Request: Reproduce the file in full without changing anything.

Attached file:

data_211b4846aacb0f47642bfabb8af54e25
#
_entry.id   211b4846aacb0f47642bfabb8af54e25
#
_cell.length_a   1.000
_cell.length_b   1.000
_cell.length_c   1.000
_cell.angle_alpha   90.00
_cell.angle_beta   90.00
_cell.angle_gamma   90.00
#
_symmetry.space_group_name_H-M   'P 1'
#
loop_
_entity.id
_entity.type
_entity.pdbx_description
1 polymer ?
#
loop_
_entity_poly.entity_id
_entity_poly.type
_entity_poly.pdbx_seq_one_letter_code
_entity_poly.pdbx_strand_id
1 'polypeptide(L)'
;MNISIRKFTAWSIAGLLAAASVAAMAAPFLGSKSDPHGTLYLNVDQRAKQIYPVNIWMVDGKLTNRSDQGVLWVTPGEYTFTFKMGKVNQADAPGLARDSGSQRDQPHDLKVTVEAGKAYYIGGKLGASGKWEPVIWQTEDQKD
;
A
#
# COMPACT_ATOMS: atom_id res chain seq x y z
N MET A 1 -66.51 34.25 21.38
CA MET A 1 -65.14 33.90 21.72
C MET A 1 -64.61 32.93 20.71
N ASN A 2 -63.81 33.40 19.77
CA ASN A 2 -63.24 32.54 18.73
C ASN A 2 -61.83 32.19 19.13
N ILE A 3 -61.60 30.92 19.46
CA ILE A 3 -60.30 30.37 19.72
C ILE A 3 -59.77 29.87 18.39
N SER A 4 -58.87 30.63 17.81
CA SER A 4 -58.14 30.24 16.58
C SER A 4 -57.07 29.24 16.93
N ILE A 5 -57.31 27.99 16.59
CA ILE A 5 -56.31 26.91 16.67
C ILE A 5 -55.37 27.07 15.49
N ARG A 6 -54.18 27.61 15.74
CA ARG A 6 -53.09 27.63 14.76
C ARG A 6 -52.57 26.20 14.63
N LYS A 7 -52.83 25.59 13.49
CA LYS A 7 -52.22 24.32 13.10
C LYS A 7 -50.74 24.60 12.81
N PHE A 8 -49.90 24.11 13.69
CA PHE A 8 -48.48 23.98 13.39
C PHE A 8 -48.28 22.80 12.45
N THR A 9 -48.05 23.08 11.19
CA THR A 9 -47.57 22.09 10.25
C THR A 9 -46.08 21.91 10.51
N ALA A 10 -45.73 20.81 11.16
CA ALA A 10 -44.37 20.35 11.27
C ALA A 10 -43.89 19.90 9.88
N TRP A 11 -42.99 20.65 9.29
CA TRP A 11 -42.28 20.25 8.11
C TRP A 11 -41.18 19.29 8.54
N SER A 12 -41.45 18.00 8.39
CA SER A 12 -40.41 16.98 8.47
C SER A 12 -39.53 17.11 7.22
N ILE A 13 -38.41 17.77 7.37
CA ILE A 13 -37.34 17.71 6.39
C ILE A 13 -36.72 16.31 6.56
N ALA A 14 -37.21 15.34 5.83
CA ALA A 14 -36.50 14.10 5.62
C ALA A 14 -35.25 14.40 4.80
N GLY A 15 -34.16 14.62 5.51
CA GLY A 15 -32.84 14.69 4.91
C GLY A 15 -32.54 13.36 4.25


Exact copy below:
data_211b4846aacb0f47642bfabb8af54e25
#
_entry.id   211b4846aacb0f47642bfabb8af54e25
#
_cell.length_a   1.000
_cell.length_b   1.000
_cell.length_c   1.000
_cell.angle_alpha   90.00
_cell.angle_beta   90.00
_cell.angle_gamma   90.00
#
_symmetry.space_group_name_H-M   'P 1'
#
loop_
_entity.id
_entity.type
_entity.pdbx_description
1 polymer ?
#
loop_
_entity_poly.entity_id
_entity_poly.type
_entity_poly.pdbx_seq_one_letter_code
_entity_poly.pdbx_strand_id
1 'polypeptide(L)'
;MNISIRKFTAWSIAGLLAAASVAAMAAPFLGSKSDPHGTLYLNVDQRAKQIYPVNIWMVDGKLTNRSDQGVLWVTPGEYTFTFKMGKVNQADAPGLARDSGSQRDQPHDLKVTVEAGKAYYIGGKLGASGKWEPVIWQTEDQKD
;
A
#
# COMPACT_ATOMS: atom_id res chain seq x y z
N MET A 1 -66.51 34.25 21.38
CA MET A 1 -65.14 33.90 21.72
C MET A 1 -64.61 32.93 20.71
N ASN A 2 -63.81 33.40 19.77
CA ASN A 2 -63.24 32.54 18.73
C ASN A 2 -61.83 32.19 19.13
N ILE A 3 -61.60 30.92 19.46
CA ILE A 3 -60.30 30.37 19.72
C ILE A 3 -59.77 29.87 18.39
N SER A 4 -58.87 30.63 17.81
CA SER A 4 -58.14 30.24 16.58
C SER A 4 -57.07 29.24 16.93
N ILE A 5 -57.31 27.99 16.59
CA ILE A 5 -56.31 26.91 16.67
C ILE A 5 -55.37 27.07 15.49
N ARG A 6 -54.18 27.61 15.74
CA ARG A 6 -53.09 27.63 14.76
C ARG A 6 -52.57 26.20 14.63
N LYS A 7 -52.83 25.59 13.49
CA LYS A 7 -52.22 24.32 13.10
C LYS A 7 -50.74 24.60 12.81
N PHE A 8 -49.90 24.11 13.69
CA PHE A 8 -48.48 23.98 13.39
C PHE A 8 -48.28 22.80 12.45
N THR A 9 -48.05 23.08 11.19
CA THR A 9 -47.57 22.09 10.25
C THR A 9 -46.08 21.91 10.51
N ALA A 10 -45.73 20.81 11.16
CA ALA A 10 -44.37 20.35 11.27
C ALA A 10 -43.89 19.90 9.88
N TRP A 11 -42.99 20.65 9.29
CA TRP A 11 -42.28 20.25 8.11
C TRP A 11 -41.18 19.29 8.54
N SER A 12 -41.45 18.00 8.39
CA SER A 12 -40.41 16.98 8.47
C SER A 12 -39.53 17.11 7.22
N ILE A 13 -38.41 17.77 7.37
CA ILE A 13 -37.34 17.71 6.39
C ILE A 13 -36.72 16.31 6.56
N ALA A 14 -37.21 15.34 5.83
CA ALA A 14 -36.50 14.10 5.62
C ALA A 14 -35.25 14.40 4.80
N GLY A 15 -34.16 14.62 5.51
CA GLY A 15 -32.84 14.69 4.91
C GLY A 15 -32.54 13.36 4.25